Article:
Fox dumps “Animation Domination HD”

FOX ADHDIn news first reported Thursday evening by Broadcasting & Cable, Fox has decided to pull the plug on its Animation Domination High Def (ADHD) Saturday night block, with the last airing scheduled for June 28. Despite the cancellation, the Fox ADHD programming initiative will continue, creating programs for digital platforms and incubating shows for primetime. In fact, Fox is bringing two animated series from the initiative into primetime, with the yet-unnamed shows scheduled to debut in June 2015.

The block was meant to be an answer to Turner Broadcasting’s long-running Adult Swim franchise, which attracts a large male audience.

Fox has no plans to give the late Saturday night hour back to affiliates; it has programmed the 10 p.m. (CT) hour since 1989, when it began airing Comic Strip Live! Repeats of various shows would air in the time slot in the interim.

Launched on July 27 of last year, ADHD began with two series: Axe Cop and High School, USA! Other series later joining the block included The Lucas Bros. and Golan.

Ratings for the block, targeted to men 18-34, were not available, but it was understood ADHD was performing poorly.

Fox’s attempt to compete with the edginess of cable got the network in hot water with not only with its own affiliates, but with decency groups. The Parents Television Council (PTC) released a statement late Thursday praising the move:

“We are pleased that Fox has canceled the broadcast component of ADHD, said Parents Television Council President Tim Winter in a statement. “This decision, albeit just a big first step, is a clear victory for parents and families. We will continue to hold Fox Broadcasting, and its advertisers, publicly accountable for any continued breach of the public trust.”

Meanwhile, the B&C article noted some affiliates fielded angry phone calls from irate viewers about ADHD‘s often-raunchy content, and the inability to attract decent advertising, especially in smaller, conservative markets.

College football overruns were also a major factor in the decision. ADHD was often delayed not only from pigskin, but also from affiliates’ local newscasts.

Locally, WFLD-TV never did pair Mancow Mashup with ADHD once Fox gave the 11 p.m. time slot back to affiliates to program, despite being compatible with one another. The empty slot was filled with a syndicated travel show instead. Mashup, which consists of best-of (if you can call it that) segments of Mancow Mueller’s WPWR morning show (and is on the fence for renewal), still airs at 11:30 p.m.

Advertising, Broadcast Networks, Local TV (Chicago), Television

Grab Bag: “The Game” loses in its first PPM matchup

The Game





Plus: Divorce Court to stick around; and a new first-run syndicated drama on tap

- Nielsen Radio’s March PPM ratings period just concluded and it shows the new sports radio talker WGWG-FM, or The Game stalled at the starting gate. The station tied for 37th place overall with a measly 0.3 rating, far behind competitors WSCR (tied for 19th with a 2.0) and WMVP (22nd with a 1.7).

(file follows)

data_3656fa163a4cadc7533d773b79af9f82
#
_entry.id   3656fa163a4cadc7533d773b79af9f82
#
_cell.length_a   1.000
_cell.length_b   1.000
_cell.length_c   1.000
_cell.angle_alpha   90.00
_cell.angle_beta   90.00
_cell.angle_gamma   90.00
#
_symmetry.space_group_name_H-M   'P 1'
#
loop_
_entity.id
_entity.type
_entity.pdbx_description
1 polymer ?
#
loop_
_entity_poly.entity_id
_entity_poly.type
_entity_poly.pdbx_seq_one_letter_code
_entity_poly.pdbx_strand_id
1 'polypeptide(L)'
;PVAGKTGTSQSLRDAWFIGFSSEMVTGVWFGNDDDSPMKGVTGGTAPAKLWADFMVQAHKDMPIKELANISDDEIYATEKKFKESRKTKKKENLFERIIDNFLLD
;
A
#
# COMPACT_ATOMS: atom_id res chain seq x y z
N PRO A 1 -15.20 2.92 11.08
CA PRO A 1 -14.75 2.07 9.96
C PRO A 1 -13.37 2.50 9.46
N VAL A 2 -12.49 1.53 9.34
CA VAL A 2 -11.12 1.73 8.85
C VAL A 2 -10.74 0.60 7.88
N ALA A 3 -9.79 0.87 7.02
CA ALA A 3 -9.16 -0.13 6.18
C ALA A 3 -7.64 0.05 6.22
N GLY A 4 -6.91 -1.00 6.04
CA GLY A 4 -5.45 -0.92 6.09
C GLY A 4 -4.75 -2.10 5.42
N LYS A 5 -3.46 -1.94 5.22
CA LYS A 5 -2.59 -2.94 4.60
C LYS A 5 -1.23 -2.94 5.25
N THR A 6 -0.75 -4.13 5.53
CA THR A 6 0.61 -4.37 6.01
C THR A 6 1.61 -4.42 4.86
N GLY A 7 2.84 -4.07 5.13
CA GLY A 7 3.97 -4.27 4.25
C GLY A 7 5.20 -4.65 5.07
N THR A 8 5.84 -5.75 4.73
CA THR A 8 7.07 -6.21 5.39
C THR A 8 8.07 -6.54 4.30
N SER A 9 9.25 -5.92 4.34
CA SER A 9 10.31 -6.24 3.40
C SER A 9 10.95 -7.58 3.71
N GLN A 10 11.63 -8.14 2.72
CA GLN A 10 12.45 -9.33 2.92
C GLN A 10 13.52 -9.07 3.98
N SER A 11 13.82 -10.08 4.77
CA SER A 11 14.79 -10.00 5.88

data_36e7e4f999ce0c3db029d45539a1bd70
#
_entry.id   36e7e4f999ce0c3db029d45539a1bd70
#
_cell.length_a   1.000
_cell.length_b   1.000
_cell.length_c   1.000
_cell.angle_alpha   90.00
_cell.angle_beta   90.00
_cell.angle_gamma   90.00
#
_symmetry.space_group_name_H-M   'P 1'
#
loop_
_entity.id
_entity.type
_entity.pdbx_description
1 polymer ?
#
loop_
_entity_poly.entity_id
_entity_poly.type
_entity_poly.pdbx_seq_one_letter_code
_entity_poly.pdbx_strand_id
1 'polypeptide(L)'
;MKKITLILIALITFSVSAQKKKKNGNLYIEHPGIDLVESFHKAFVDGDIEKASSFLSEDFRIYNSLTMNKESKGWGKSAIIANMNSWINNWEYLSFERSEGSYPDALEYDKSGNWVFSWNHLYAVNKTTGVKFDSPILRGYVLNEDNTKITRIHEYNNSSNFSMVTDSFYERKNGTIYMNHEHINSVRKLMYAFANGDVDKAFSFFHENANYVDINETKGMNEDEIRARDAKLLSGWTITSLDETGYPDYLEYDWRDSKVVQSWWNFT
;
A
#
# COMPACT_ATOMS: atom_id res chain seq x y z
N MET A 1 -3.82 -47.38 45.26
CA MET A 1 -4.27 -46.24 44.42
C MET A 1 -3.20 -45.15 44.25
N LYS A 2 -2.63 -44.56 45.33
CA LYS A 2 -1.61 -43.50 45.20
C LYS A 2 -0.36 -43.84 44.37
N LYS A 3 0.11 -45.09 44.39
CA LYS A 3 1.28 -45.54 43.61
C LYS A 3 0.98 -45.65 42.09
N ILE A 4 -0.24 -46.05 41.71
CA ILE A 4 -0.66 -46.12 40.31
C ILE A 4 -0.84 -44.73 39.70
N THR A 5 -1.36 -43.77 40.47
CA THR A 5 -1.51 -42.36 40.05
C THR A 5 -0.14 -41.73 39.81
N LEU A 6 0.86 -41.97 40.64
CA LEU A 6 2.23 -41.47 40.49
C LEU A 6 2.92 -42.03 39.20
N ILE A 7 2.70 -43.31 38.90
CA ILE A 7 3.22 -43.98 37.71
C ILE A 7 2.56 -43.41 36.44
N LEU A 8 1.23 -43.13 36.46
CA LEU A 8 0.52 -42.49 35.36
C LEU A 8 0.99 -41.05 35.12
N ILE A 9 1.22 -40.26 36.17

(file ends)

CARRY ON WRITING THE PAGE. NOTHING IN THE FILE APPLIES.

Meanwhile, Clear Channel’s WVAZ-FM (V103) remained on top, followed by WBBM-AM and WTMX. Of note was fourth-ranked WKSC-FM (Kiss) blowing out rival tenth-ranked WBBM-FM by a wide margin. Can’t remember the last time B96 was this far behind a rival.

Also of note was the consent growth of Cumulus/Merlin’s alt-rock WKQX, whose rating on the 101.1 frequency has grown an amazing 77 percent since the Holiday book, tying sister station WLUP for twelfth place. WKQX is now attracting more listeners than it did in July 2011, in its final Emmis days. Indeed, the Alternative Rock format has made a strong comeback in Chicago.

Another surprise saw WLS-AM fall behind WPWX (Power 92), of all stations.

Clear Channel’s WLTW and KIIS topped the New York and Los Angeles ratings charts respectively, giving the radio giant overall victories in the top three markets.

- While the first-run syndicated action hour genre – popular in an age before Netflix and Hulu – isn’t returning in full force anytime soon, there is a new drama coming down the pikes for this fall – Rohrs Entertainment Group announced the launch of The Pinkertons, a new show set in the 1850s about a detective agency using the latest technological advances (at the time), including surveillance, mug shots, and undercover work.

Rohrs has cleared The Pinkertons in 70 percent of the U.S., including WCIU here in Chicago and WPIX in New York.

Currently, only one other action hour (SAF 3) is on the air in first-run syndication. Is it not known if the series, which airs at 11 p.m. Saturday nights over WGN-TV, is coming back next season. Before that, local stations aired Disney/ABC’s Legend Of The Seeker, which ran in first-run for two years (2008-10.)

- Thanks to a recent ratings surge, you won’t be seeing Divorce Court leaving the airwaves anytime soon. Twentieth Television recently granted a three-year renewal for the longtime daytime franchise, with the most current incarnation now in its fifteenth season. The series hit a four-season ratings high point in the most recent sweep (1.8 household, live-plus-same day) and is averaging a 1.6 HH rating this year – not bad for a show in year fifteen.

Divorce also benefited from seeing some time periods open up thanks to the recent demise of fellow court show Judge Alex and freshman talker Bethenny, which ran on many of the same outlets Divorce did.

This version of Divorce Court has now outlasted the original (1957-69) and the 1985-91 version of the series, presided by former California Supreme Court Judge William Keene, who is best known for presiding over the Charles Manson murder trial. Unlike the two previous versions of the show (which everything but the verdict were scripted and based on real-life cases), today’s Divorce Court features real couples and is unscripted. With 34 seasons on the books overall, Divorce Court is TV’s longest-running court show of all time.